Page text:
21
Europe-how situated

164

F
Fame the light of Fancy

313
Fancy-its charins

311
to be tempered by Judgment

312
its power of incitement

313
refines sensible pleasure

314-317
Feelings, tender, how cherished

185
by early associations

186
by improving the mind

276
Fine arts,—the soil of Fancy

317
Flim-flam-Mr. Francis

348–390
Folly—a fit subject for ridicule

245
no slander in a fool

292
use of fools

349
Force—the arbiter of contending nations

299
Foreigners—ignorant of the American character 232
Franklin Dr.-abused by Lord Sandwich

397
French-how a great people

95
revolution,-its design

96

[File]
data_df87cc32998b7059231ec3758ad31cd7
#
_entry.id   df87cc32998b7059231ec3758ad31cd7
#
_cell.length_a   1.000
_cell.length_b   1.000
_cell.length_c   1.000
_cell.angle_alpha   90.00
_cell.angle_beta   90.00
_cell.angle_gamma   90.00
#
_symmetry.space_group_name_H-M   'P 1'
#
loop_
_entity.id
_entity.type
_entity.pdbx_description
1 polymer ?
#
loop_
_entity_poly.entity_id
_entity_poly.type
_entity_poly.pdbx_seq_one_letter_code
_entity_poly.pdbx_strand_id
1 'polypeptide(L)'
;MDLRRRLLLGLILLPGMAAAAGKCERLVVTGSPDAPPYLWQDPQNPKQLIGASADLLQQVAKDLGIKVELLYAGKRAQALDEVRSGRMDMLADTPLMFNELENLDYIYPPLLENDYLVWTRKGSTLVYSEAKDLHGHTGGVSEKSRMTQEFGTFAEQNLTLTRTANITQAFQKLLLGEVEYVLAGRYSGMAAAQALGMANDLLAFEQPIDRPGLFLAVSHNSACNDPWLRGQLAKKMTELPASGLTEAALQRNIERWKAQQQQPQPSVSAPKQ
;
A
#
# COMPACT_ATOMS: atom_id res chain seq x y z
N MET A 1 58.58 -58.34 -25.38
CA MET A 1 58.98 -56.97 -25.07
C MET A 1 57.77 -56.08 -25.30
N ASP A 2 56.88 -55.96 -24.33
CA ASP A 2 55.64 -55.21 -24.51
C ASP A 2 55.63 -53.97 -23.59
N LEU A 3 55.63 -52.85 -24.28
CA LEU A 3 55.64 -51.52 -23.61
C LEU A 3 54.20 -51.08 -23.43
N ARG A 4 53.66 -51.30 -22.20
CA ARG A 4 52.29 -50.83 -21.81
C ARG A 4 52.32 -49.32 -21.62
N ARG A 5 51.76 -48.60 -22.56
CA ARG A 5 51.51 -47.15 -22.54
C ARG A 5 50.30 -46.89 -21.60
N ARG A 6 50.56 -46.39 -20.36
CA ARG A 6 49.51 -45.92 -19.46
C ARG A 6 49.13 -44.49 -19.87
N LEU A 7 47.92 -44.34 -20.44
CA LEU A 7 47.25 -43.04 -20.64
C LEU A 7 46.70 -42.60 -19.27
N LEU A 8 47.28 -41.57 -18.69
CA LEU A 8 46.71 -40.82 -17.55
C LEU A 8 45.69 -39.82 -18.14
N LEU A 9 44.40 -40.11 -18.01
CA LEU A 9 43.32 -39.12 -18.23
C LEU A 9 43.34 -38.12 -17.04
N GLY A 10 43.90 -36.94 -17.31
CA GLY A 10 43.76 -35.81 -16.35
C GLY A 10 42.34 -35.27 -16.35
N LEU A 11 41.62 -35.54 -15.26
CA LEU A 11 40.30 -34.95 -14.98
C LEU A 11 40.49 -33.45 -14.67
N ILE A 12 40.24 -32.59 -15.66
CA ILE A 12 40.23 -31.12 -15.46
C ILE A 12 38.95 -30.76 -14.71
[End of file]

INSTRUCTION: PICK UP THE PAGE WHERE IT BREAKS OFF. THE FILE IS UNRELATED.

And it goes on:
state of France under Louis 14th

130
fraudulent politics -

154
profligacy of morals and character

170
ignorant of Greek learning

228
not wiser by misfortunes

240
literature, now, very low

249
relative situation of Britain and France

298
Friendship--of Gifford for Belgrave

209
between nations rare

270

G
Gander, Mr. George-his poem

287
his character

391 .
Gage-General-his perfidy

405
Genius, cramped by private patronage

131
its errors malignantly watched

316
how. constituted

316
Gifford--the poet and critic,-his character

207
Government-its duty

210
self-government

344
Grammar-what?

152
necessary for the correct attainment of language 155
nonsense concerning

242
its tendency and use

226
in danger of perishing

290

O

Grammar-its necessity

294
despised by the American Reviewers

366
Gun-boats-recommended by the President

417

H
Harm-how to do most among nations

417
Hayti—its political aspect